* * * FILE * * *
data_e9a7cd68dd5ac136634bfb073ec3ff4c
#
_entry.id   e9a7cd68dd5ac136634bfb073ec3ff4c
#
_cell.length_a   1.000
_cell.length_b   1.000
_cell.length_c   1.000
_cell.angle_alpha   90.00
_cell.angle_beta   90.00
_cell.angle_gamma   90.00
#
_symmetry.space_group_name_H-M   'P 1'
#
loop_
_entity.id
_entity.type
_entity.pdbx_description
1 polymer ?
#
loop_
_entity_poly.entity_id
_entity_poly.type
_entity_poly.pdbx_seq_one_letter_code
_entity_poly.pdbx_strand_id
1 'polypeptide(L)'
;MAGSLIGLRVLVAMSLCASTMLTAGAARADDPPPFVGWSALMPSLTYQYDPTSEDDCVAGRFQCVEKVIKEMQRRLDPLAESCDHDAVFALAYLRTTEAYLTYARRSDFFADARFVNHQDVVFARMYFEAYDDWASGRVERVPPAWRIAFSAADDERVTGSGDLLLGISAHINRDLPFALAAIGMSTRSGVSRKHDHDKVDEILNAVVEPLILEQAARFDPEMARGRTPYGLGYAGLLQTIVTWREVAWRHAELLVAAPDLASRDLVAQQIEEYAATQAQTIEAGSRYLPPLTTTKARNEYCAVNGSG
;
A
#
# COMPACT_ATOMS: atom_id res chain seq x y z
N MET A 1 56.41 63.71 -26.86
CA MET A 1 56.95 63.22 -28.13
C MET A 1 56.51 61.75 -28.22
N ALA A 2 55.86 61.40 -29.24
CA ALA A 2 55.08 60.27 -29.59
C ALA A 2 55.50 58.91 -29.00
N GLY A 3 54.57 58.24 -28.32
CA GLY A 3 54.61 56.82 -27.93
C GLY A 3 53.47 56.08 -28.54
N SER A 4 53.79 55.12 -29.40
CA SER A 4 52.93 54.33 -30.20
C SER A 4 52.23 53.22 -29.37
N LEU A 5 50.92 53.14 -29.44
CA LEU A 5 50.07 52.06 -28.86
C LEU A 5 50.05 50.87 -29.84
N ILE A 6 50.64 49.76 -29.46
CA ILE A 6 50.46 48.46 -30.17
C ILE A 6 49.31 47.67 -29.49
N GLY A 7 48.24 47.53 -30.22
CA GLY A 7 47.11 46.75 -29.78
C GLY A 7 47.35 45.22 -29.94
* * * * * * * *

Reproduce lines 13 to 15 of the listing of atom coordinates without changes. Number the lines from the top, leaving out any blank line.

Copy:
#
loop_
_entity.id